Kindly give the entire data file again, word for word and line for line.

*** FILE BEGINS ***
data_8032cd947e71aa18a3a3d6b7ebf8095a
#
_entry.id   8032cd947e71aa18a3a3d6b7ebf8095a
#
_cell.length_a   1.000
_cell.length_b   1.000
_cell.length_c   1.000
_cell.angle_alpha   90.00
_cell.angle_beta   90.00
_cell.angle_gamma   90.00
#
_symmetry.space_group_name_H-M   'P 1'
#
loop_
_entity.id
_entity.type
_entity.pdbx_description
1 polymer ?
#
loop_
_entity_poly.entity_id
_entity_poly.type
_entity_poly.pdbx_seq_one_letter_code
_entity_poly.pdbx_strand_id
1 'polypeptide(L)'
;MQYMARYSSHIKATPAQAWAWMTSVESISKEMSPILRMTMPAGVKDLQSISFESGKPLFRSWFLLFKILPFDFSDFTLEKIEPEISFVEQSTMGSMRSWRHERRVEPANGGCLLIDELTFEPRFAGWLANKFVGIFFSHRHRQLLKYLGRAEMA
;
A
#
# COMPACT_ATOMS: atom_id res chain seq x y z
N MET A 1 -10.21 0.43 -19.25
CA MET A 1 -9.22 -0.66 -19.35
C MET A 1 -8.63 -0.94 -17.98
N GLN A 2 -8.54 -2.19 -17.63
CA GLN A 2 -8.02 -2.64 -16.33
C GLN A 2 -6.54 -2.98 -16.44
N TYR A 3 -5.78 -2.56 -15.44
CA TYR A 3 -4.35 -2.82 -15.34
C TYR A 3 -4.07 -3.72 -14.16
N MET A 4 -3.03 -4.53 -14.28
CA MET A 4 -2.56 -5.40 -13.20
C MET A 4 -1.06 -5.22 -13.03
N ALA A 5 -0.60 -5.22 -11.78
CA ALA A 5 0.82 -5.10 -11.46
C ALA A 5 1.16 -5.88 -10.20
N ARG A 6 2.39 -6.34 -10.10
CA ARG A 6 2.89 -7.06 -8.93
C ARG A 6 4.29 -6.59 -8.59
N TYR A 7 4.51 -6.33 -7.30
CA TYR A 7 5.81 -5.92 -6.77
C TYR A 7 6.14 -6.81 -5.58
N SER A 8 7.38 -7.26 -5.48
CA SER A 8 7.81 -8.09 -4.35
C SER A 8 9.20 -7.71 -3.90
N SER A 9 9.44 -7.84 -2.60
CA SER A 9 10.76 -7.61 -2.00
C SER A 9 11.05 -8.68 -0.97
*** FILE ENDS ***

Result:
data_8032cd947e71aa18a3a3d6b7ebf8095a
#
_entry.id   8032cd947e71aa18a3a3d6b7ebf8095a
#
_cell.length_a   1.000
_cell.length_b   1.000
_cell.length_c   1.000
_cell.angle_alpha   90.00
_cell.angle_beta   90.00
_cell.angle_gamma   90.00
#
_symmetry.space_group_name_H-M   'P 1'
#
loop_
_entity.id
_entity.type
_entity.pdbx_description
1 polymer ?
#
loop_
_entity_poly.entity_id
_entity_poly.type
_entity_poly.pdbx_seq_one_letter_code
_entity_poly.pdbx_strand_id
1 'polypeptide(L)'
;MQYMARYSSHIKATPAQAWAWMTSVESISKEMSPILRMTMPAGVKDLQSISFESGKPLFRSWFLLFKILPFDFSDFTLEKIEPEISFVEQSTMGSMRSWRHERRVEPANGGCLLIDELTFEPRFAGWLANKFVGIFFSHRHRQLLKYLGRAEMA
;
A
#
# COMPACT_ATOMS: atom_id res chain seq x y z
N MET A 1 -10.21 0.43 -19.25
CA MET A 1 -9.22 -0.66 -19.35
C MET A 1 -8.63 -0.94 -17.98
N GLN A 2 -8.54 -2.19 -17.63
CA GLN A 2 -8.02 -2.64 -16.33
C GLN A 2 -6.54 -2.98 -16.44
N TYR A 3 -5.78 -2.56 -15.44
CA TYR A 3 -4.35 -2.82 -15.34
C TYR A 3 -4.07 -3.72 -14.16
N MET A 4 -3.03 -4.53 -14.28
CA MET A 4 -2.56 -5.40 -13.20
C MET A 4 -1.06 -5.22 -13.03
N ALA A 5 -0.60 -5.22 -11.78
CA ALA A 5 0.82 -5.10 -11.46
C ALA A 5 1.16 -5.88 -10.20
N ARG A 6 2.39 -6.34 -10.10
CA ARG A 6 2.89 -7.06 -8.93
C ARG A 6 4.29 -6.59 -8.59
N TYR A 7 4.51 -6.33 -7.30
CA TYR A 7 5.81 -5.92 -6.77
C TYR A 7 6.14 -6.81 -5.58
N SER A 8 7.38 -7.26 -5.48
CA SER A 8 7.81 -8.09 -4.35
C SER A 8 9.20 -7.71 -3.90
N SER A 9 9.44 -7.84 -2.60
CA SER A 9 10.76 -7.61 -2.00
C SER A 9 11.05 -8.68 -0.97